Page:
Strategic CSR: where the criteria behind the efforts is whether the impacts caused on the society would in return benefit the coopration and it’s practices or not, as for example Coca Cola investing in Indian water after its products were banned due to pestiside contamination (Visser, 2014)
Transformative CSR: where a business began with the ambition of transforming a market failure while making profit, for example Elon Musk and Tesla which aimed at reviving the long abandoned EV project at General Motors.
While this perspective is not entirely equivalent to the “5 Stages of Corporate Environmental Responsibility”, and perhaps that framework provides a better mean to compare different businesses and sectors in classifying their attempts, the focus of this framework is to mark where the motives of the directors are and how that influences the corporate decisions regarding CSR. Which in the context of providing suggestions for Schmolz+Bickenbach is more relevant.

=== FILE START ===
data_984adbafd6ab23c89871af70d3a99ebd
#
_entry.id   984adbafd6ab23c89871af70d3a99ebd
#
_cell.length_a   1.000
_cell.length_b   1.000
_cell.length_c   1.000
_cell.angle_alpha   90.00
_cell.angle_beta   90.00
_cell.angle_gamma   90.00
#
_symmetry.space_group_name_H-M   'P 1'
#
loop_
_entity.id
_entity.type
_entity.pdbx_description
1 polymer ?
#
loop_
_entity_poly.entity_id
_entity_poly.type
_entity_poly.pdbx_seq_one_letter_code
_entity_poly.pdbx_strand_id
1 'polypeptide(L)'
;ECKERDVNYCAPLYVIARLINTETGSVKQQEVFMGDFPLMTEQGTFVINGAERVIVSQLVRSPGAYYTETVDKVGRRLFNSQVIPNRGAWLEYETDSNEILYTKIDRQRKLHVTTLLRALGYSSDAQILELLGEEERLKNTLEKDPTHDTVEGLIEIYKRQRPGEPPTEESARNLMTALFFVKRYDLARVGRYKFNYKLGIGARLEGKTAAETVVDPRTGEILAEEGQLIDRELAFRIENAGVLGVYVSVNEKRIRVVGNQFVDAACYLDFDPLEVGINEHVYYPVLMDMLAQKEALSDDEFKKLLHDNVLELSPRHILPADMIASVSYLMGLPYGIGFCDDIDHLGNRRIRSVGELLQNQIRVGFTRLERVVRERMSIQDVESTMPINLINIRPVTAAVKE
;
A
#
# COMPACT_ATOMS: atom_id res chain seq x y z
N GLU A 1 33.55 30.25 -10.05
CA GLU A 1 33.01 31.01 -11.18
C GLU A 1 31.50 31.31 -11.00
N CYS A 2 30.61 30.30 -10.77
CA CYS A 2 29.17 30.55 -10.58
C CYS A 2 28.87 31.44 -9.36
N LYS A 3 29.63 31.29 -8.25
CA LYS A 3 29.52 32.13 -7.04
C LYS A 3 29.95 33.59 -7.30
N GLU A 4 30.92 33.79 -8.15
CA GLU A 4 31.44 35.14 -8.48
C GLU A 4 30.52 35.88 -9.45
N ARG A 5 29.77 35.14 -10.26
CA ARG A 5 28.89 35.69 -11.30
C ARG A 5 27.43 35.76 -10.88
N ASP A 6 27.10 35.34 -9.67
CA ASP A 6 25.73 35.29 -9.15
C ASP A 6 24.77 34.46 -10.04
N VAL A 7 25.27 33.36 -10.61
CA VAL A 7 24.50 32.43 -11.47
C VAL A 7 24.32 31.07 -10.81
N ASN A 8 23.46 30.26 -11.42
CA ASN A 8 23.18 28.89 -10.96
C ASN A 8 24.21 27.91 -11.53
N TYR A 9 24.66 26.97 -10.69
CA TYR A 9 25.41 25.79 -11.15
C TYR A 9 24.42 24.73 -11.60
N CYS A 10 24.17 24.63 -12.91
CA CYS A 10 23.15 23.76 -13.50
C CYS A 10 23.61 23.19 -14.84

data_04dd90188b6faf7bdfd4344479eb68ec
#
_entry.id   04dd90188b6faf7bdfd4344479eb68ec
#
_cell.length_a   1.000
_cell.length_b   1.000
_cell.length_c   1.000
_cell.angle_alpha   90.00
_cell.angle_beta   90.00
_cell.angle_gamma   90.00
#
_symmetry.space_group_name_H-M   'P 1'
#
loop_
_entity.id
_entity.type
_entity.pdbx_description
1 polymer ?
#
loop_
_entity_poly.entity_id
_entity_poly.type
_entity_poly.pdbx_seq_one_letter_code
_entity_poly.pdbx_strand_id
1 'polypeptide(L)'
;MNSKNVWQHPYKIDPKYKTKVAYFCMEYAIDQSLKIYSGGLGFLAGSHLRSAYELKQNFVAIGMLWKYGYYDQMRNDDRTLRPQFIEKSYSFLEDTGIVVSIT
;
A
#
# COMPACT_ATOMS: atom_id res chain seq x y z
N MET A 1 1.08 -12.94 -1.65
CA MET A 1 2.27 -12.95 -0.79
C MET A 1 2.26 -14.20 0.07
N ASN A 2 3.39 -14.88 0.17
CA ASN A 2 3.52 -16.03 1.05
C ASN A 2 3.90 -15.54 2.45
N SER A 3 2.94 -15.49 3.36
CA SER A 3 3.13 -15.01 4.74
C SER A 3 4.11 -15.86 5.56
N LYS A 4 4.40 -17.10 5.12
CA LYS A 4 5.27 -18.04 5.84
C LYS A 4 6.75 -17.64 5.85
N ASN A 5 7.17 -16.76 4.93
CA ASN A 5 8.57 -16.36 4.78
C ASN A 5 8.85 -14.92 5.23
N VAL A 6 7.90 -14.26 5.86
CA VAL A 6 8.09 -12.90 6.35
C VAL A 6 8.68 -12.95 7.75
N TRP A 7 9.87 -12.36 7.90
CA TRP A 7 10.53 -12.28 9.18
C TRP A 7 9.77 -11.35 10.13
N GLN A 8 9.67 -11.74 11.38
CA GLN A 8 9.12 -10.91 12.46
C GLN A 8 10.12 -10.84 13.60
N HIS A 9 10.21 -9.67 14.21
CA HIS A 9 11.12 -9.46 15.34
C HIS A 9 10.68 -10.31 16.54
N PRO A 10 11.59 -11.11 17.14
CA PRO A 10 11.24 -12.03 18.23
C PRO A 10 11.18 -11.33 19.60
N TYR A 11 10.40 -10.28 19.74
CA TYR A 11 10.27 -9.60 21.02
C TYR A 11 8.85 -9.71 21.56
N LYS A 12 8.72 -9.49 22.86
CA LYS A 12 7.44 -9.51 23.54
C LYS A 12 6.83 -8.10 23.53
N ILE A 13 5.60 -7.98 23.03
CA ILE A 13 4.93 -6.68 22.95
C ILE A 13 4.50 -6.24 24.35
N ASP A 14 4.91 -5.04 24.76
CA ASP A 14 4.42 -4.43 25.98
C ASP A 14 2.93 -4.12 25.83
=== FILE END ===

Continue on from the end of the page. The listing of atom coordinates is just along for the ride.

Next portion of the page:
Standards of Environmental Conduct
Standards of conduct both provide a guideline and a trademark of achievement regarding a corporates environmental responsibilities.
The more relevant one to the Steel production are ISO 14000
Regarding the use of energy the Federal Swiss government’s plan for 2050 is the second high impact environmental regulation, unlike the former not entirely voluntarily rather developed with negotiation with the business sector.
Schmolz+Bickenbach’s production branches are active in the most industrially advanced societies and with highest level of regulation, hence the so far the law has encouraged the company and it’s subsidiaries to maintain their high standard compared to other producers outside of Europe, or even in Western Europe.
Swiss Steel AG adheres with ISO 14000 and a few other cerfiticate regarding their use of energy (Swiss Steel, n. d.).
The companies high standards of production are a big assets while at the same time could become a liability.
Competitors outside of Europe do not need to meet the same legal requirements and can produces cheaper steel products, whoever they are not always with the same quality (Schmolz+Bickenbach, 2017).
Recommendations & Benefits